Figure 1. Working principle of PeakForce QNM. While the probe is oscillated, a force curve is recorded for each pixel of the image. To distinguish between the different portions of the tip trajectory, this example was recorded by using a TAP150A probe, which is typically used to image rather stiff and poorly compliant samples. On biological samples, the typical peak force can be up to a thousand times lower.
This mechanics model assumes that the contact principle remains the same as in the Hertzian model but considers additional attractive interactions focused inside an annulus located outside of the contact area (figure 2a). In that case, and considering the contact between a sphere and an elastic half-space, the force is related to the deformation by:
where E* represents the reduced Young’s modulus, R the tip radius and d the deformation depth.
Eventually, the energy dissipated by the tip and the sample during each tap on the surface is obtained by integrating the area between the approach and the retraction curves.
Direct Quantification of AFM Signals on Biological Samples
When the probe is calibrated prior to the experiment, all the signals mentioned above will be directly quantitative. This calibration can be done as follows:
- Engage a stiff part of the sample (like glass) and record a force curve from which the deflection sensitivity can be calculated.
- Withdraw and calculate the spring constant using “Thermal Tune”.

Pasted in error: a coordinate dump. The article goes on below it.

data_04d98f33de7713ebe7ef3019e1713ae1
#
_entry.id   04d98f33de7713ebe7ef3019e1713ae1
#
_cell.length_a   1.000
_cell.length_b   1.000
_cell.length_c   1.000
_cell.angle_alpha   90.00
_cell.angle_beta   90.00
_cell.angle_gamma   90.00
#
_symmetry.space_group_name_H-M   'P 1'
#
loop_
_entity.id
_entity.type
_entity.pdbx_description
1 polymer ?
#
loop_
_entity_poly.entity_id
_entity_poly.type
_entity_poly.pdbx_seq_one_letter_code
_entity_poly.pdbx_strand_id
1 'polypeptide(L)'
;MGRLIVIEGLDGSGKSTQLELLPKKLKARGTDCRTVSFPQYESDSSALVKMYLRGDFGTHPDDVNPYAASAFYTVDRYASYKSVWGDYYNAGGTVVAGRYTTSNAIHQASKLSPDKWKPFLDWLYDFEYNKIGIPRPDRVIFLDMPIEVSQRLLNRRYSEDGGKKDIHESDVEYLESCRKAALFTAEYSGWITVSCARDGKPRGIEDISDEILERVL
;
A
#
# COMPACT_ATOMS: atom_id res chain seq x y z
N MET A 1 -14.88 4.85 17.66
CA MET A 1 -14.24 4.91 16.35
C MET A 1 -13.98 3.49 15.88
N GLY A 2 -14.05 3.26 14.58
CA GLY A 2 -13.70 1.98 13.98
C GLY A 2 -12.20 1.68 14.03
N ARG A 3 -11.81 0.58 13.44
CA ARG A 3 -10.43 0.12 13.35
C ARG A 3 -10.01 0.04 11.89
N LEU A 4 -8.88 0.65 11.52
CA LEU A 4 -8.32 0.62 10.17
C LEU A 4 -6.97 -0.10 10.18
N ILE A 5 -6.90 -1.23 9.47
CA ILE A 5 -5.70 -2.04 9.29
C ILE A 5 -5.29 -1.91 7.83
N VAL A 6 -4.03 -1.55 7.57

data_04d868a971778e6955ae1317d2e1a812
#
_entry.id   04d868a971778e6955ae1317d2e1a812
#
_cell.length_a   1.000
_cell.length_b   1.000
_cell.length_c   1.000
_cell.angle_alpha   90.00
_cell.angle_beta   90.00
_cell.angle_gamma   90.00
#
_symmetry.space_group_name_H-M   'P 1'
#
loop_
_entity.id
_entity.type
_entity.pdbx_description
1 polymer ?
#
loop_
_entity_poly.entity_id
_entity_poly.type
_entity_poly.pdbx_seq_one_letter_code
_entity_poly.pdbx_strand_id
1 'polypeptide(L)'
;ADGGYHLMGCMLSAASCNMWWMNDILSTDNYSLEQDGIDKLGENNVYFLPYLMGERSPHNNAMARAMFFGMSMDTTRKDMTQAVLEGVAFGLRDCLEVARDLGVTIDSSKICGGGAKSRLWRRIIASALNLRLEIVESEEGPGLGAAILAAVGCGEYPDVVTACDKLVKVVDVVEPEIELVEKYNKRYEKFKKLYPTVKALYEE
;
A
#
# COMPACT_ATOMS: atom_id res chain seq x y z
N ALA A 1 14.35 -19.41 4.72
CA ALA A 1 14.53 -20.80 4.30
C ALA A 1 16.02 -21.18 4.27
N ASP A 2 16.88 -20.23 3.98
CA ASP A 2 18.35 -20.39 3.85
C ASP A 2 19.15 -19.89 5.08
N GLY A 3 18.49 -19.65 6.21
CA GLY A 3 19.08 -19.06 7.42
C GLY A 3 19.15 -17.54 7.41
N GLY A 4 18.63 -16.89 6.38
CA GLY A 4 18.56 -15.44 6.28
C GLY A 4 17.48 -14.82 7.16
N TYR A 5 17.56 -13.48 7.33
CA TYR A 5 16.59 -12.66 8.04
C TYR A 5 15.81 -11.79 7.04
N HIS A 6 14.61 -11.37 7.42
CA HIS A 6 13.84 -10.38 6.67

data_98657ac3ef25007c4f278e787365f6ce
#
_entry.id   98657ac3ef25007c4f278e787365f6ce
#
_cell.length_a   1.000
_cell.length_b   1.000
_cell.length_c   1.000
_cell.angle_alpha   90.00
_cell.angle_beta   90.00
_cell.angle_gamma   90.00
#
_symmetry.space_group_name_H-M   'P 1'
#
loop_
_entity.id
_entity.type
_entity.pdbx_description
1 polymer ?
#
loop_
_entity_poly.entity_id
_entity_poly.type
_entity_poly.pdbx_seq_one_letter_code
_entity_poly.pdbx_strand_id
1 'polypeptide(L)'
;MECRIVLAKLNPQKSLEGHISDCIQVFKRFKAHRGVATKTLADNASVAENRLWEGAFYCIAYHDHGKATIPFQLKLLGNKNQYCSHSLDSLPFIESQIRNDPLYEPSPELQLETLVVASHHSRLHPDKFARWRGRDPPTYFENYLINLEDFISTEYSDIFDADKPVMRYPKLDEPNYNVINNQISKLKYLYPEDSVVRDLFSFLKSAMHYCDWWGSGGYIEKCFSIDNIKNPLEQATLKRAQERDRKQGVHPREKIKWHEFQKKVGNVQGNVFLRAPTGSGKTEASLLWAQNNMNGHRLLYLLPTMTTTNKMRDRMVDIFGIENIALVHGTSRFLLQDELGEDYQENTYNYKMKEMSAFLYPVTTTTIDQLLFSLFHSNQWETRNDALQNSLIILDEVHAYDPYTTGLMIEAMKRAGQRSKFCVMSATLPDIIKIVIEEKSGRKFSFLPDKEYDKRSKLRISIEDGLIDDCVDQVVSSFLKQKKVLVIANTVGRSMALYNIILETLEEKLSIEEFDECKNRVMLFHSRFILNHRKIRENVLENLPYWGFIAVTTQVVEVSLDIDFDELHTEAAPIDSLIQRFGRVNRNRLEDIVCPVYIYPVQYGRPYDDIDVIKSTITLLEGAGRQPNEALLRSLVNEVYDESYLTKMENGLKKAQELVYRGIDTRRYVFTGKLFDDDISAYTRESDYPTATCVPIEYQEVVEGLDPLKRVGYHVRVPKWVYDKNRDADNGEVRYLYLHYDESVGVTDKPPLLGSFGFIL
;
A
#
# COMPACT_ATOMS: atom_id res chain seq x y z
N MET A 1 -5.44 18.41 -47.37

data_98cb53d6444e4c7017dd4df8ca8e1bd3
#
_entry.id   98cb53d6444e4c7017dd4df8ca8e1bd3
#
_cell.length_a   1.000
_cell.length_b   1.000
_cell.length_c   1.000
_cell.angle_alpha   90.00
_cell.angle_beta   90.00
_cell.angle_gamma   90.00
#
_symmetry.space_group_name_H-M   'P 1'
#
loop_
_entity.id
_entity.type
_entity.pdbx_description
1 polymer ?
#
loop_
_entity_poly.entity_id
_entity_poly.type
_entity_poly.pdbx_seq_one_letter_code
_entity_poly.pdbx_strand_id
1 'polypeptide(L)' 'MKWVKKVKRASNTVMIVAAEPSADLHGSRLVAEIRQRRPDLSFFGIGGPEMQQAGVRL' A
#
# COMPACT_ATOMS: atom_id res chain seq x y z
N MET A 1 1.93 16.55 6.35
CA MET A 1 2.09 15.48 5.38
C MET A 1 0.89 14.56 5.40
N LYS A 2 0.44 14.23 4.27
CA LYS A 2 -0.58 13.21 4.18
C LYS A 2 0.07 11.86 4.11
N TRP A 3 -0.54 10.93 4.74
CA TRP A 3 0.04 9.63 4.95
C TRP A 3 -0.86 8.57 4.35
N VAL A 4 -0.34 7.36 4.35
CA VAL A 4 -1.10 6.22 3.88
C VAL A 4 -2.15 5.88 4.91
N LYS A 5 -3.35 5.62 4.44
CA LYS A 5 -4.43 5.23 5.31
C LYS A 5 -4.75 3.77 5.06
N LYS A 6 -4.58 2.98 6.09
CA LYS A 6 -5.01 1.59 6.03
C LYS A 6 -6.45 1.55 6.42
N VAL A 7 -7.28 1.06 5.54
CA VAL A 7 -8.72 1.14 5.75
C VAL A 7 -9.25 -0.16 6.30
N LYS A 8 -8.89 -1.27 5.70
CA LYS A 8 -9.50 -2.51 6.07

- Record a topography image of the Tipcheck sample to obtain a value of the tip radius R.
- After entering the estimated R value, the deformation is adjusted on a sample of choice. The sample to be scanned should have similar mechanical properties as the biological sample that will be investigated during the experiment.
On most of the tested samples, a Sneddon fit was used to extract the Young’s modulus by capturing a HSDC (High Speed Data Capture) file on a scan line at a very high resolution. When the force and height profiles are compared, the non-desired parts (force curves captured on a portion of the sample that is not of interest, such as glass) can be excluded manually. The remaining force curves can be exported as a single file, post-processed by an external program, and the average Young’s modulus can be calculated by considering different contact theories, such as the the Sneddon model.
This mechanical theory considers the contact between an elastic half-space deformed by a rigid conical indenter (figure 2b), determining that the load is proportional to the square of the penetration depth. The indentation depth and the tip radius are related by:
Figure 2. Contact mechanics in AFM. In a, the DMT fit is based on a Hertzian assumption but states that the adhesion forces are focused outside the contact area. This is well adapted to high-density polymers and poorly deformable samples. In b, the Sneddon fit considers the tip as an infinite conical indenter, which is well adapted to soft (biological) and deformable samples.
On such samples, a wide range of AFM probes have been tested and the recommendation is given in figure 3. The softest existing probes on the market are OBL-B, which have a nominal spring constant of 0.006 N/m and are thus appropriate to investigate super soft living cells, such as neurons.